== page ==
What Color is Bluegrass?

When I asked friends to suggest what to write blogs about, a friend and a writer I really admire, Pauly, suggested I should address a very important question:

Is Kentucky bluegrass really blue?

Thing is, I am really not sure what he is getting at with this question.  To give you the straightforward response, no, the grass itself is not blue, however bluegrass is completely different than your standard grass.  First of all, it is a very fine grass.  Blades look kind of like green porcupine quills.  Don’t think this grass is scratchy though.  This grass is, in fact, softer than any grass you will ever encounter.  It is so soft and downy, we used to take naps in the yard, not even on a blanket.  It is also delicious, though I can’t speak to that fact from my own experience.

There is a reason Lexington and Central Kentucky serve as the horse capitol of the world.  It is our delicious grass.  Our fertile soil produces our unique grass, which is chocked full of calcium, and our pretty ponies eat it.  Then they get prettier and faster and stronger.  Thankfully they don’t eat all the grass though, as I have yet to encounter a natural site as pretty as driving through the outskirts of Central Kentucky admiring the white wooden fences, the rolling hills covered in the green bluegrass.  This picture, taken on my trip to Lexington last fall, does not even come close to doing it justice:


While I think this answers Pauly’s literal question, I don’t think it quite suffices as an answer though.  Because when you say “bluegrass”, you can mean a lot of things. Yes, there is the actual grass, but the part of the country where I come from is called the Bluegrass region.  Is the Bluegrass region blue?

Yes. Very. Or, as you might say, it is Big Blue.

With no professional sports teams in the state of Kentucky, the University of Kentucky basketball team has become our NBA, NFL, MLB, NHL, and raison d’etre all in one.  You are raised to “bleed Blue”, as, even if you aren’t an alum, you are a member of the Big Blue Nation (hence all my #BBN hashtags).  This week, I watched each SEC tournament game beaming with pride at “Catlanta”, the massive number of fans from KY decked out in blue packed in the Georgia Dome.  You can buy UK gear at gas stations, grocery stores, Wal-Mart, or one of the dozens of stores that exclusively sell the merchandise.  On game days, be it football or basketball, the whole town is blue.  Even today in Vegas, I put on one of my Wildcat Blue t-shirts.  I texted my friend Billy about the game and he responded with a picture of himself in head-to-toe gear even though he is here in Vegas too, not headed to Atlanta to see it person or even a bar in Kentucky to watch with friends.  This is what we put on to watch the games in our homes in Nevada.  So, you can only imagine what the Bluegrass region is like.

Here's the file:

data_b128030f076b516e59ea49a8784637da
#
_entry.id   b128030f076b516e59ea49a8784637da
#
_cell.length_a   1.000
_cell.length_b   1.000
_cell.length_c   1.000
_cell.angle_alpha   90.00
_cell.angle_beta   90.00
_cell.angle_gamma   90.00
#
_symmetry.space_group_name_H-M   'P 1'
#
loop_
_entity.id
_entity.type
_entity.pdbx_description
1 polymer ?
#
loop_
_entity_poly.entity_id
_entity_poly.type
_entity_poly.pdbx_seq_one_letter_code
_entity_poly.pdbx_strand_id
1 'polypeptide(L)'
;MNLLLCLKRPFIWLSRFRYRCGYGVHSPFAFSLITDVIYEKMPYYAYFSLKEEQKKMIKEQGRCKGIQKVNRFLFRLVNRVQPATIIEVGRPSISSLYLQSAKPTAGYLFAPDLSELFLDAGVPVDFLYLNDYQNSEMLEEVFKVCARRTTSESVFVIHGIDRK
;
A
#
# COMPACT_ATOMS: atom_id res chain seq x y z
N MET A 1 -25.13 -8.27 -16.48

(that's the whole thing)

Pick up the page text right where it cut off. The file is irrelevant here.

In fact, the basketball team is such a vital part of our town, that when you say the word “blue”, most people will think of Coach Cal, his Kiddie Cats, and the winningest team in college basketball history before the grass.

Of course, Pauly might also be asking about the music.  You may hate country, but you probably haven’t heard real country, and by real country, I mean bluegrass.  This fiddle-heavy, Celtic-influenced genre may be one of those hipster things to like these days, but I have been a big fan of the strumming of bluegrass notes since my childhood.  As I grew up, I became obsessed with bands like The Avett Brothers, Old Crow Medicine Show, Alison Kraus, and my all-time favorite, the newly-reassembled Nickel Creek.

Like I said, this music isn’t your standard country fare, but is it blue?  I think it might be.  While there is happy bluegrass music like “The Devil Went Down to Georgia”, there is something melancholic and yet hopeful about country music.  As Aaron Fox’s “Real Country” notes, a common theme in country music are songs whose messages amount to: “Yes, life is kind of awful, but what’s new? We can always drink and sing our sorrows away and hope tomorrow things suck less.”  Even a loving happy song like Nickel Creek’s “When You Come Back Down” is a song about a man’s love for a woman that is so strong, he is going to send her away to live her life and take the chances she needs to take, and simply wait for her at home if she needs him.  See what I mean? It is beautiful, it is something I think we can all relate to, but it is a little depressing.

They are depressing, pessimistic messages I suppose, but it is what I love most about country music.  Country artists understand that rural working class people feel and are oppressed, unrepresented in modern media, and generally doing their best to make do with very little.  So, while this message may seem a little blue, it actually speaks right to the heart of the Bluegrass.

So, back to the question at hand…Bluegrass, huh?  Well, even though it may be green, when it comes to Kentucky and its people and its music and its heart, I think blue is pretty much the perfect color to describe it.


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